The YouStink campaign offers some hope by way of putting public pressure on the government to change its usual approach. But the campaign must learn from the mistakes of previous protest movements in the country, most recently the struggle of the Unions Coordination Committee (UCC) to end a 10-year-old freeze on pay rises amid a cost of living crisis, if it wants to avoid failure and losing public support.

The UCC protest movement expanded its goals so broadly that it eventually lost focus on its main objective.Worryingly, some in YouStink are going on tangents about changing the entire system and replacing the entire political class. While few in Lebanon disagree with these demands, the struggle to resolve the garbage crisis in a sustainable way must remain focused on the issue at hand.

The protesters must sustain pressure on politicians collectively and refuse any solution they propose other than the recipe environmentalists have put forward: No dumping, no landfills and no incinerators. The objective must be kept specific, technical and apolitical, at least until a nationwide recycling-based waste management system is up and running, where the citizens – not the state – take the lead.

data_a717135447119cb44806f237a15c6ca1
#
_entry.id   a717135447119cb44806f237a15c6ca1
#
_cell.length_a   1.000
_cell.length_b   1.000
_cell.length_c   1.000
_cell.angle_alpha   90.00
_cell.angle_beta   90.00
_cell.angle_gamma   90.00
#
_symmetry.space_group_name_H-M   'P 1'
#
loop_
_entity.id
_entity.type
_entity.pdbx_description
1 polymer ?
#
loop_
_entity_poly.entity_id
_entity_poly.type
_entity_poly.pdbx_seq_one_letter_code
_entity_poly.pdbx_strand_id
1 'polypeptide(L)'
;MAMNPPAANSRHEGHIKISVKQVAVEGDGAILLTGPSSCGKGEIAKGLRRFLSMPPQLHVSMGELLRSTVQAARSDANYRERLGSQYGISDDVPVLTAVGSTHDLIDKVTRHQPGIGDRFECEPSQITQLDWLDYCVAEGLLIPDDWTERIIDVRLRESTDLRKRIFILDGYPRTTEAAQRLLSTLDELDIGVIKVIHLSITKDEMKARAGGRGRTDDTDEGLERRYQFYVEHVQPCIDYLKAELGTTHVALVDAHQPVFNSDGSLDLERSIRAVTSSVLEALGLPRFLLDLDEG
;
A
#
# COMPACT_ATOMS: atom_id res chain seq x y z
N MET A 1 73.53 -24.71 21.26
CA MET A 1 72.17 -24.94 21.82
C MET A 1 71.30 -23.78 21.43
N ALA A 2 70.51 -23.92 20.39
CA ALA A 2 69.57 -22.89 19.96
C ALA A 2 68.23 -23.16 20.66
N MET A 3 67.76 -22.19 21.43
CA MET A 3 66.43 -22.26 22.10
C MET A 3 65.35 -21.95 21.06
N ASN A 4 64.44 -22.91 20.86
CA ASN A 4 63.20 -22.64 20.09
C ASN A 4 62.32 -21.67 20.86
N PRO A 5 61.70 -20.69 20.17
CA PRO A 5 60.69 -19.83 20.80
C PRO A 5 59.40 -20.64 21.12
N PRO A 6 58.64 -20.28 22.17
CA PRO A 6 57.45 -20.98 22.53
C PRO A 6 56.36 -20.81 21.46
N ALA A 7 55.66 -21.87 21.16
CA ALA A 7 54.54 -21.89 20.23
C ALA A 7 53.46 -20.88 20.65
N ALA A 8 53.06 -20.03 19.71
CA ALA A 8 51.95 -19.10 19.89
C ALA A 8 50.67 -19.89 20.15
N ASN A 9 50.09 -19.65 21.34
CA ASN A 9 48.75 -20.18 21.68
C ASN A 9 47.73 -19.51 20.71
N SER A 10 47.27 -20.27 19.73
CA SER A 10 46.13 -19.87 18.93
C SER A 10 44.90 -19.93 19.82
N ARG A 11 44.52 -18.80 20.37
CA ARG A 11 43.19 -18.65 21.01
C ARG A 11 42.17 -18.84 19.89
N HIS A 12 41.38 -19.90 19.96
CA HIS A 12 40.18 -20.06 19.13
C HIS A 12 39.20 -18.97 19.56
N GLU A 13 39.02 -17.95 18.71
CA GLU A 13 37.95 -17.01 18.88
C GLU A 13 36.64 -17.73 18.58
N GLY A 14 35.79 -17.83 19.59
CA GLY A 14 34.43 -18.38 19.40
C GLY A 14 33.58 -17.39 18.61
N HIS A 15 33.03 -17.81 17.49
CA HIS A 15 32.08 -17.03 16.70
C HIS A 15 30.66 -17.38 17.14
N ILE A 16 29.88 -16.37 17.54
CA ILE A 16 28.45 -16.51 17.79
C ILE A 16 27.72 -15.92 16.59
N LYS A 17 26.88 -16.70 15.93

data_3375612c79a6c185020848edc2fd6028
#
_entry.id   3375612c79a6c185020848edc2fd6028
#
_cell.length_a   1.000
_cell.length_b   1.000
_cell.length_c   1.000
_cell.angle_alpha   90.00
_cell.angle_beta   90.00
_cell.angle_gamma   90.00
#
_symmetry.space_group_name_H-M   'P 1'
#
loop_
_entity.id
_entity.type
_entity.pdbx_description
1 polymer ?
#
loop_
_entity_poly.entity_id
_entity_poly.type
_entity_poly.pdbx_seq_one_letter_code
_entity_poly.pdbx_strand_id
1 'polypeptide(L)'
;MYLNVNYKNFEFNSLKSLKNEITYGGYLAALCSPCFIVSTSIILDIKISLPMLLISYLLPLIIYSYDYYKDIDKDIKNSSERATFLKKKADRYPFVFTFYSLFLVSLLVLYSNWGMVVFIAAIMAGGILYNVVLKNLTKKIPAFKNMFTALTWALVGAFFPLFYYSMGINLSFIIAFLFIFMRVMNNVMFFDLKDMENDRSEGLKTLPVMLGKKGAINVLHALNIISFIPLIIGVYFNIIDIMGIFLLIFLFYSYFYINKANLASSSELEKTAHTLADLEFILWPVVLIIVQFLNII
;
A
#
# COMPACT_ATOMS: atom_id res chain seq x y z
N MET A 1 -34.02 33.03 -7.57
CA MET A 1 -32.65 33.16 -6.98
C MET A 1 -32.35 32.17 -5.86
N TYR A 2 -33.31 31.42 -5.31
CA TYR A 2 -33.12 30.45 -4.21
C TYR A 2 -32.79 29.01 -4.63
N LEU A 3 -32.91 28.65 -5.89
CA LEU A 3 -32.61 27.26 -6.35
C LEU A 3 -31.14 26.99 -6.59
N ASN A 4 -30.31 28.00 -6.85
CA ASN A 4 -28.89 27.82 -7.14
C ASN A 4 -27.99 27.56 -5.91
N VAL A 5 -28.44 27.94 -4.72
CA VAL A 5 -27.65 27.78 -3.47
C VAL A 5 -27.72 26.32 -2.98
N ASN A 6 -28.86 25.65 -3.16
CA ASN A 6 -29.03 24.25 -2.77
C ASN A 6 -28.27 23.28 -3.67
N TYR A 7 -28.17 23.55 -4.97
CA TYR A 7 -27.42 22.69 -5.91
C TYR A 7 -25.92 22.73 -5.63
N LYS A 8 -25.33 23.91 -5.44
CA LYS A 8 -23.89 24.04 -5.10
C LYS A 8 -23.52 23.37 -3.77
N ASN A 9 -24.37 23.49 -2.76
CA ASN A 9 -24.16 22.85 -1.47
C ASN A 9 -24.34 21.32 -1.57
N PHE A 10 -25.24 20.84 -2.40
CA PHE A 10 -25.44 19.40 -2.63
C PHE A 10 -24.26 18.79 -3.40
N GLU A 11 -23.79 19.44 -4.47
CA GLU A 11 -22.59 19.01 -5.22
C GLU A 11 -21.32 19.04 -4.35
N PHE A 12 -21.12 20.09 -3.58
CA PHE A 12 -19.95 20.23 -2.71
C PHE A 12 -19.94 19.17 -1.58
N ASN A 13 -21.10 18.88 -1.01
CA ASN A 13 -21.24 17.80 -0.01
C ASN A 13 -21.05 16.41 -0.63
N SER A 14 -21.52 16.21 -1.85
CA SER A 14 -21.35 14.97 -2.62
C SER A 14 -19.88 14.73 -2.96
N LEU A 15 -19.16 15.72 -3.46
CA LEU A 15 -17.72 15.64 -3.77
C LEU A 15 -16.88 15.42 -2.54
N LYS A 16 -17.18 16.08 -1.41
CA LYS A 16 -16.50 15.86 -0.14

Otherwise, the outcome will be more chaos and no solution to the country’s garbage woes.As the saying in Lebanon goes, we want to eat grapes, not kill the vineyard guard.Opinions expressed in this article remain those of the author and do not necessarily represent those of al-Araby al-Jadeed, its editorial board or staff. – See more at: http://www.alaraby.co.uk/english/comment/2015/8/24/youstink-recycling-cornerstone-of-solution-to-lebanon-garbage-woes#sthash.cizxlOhx.dpuf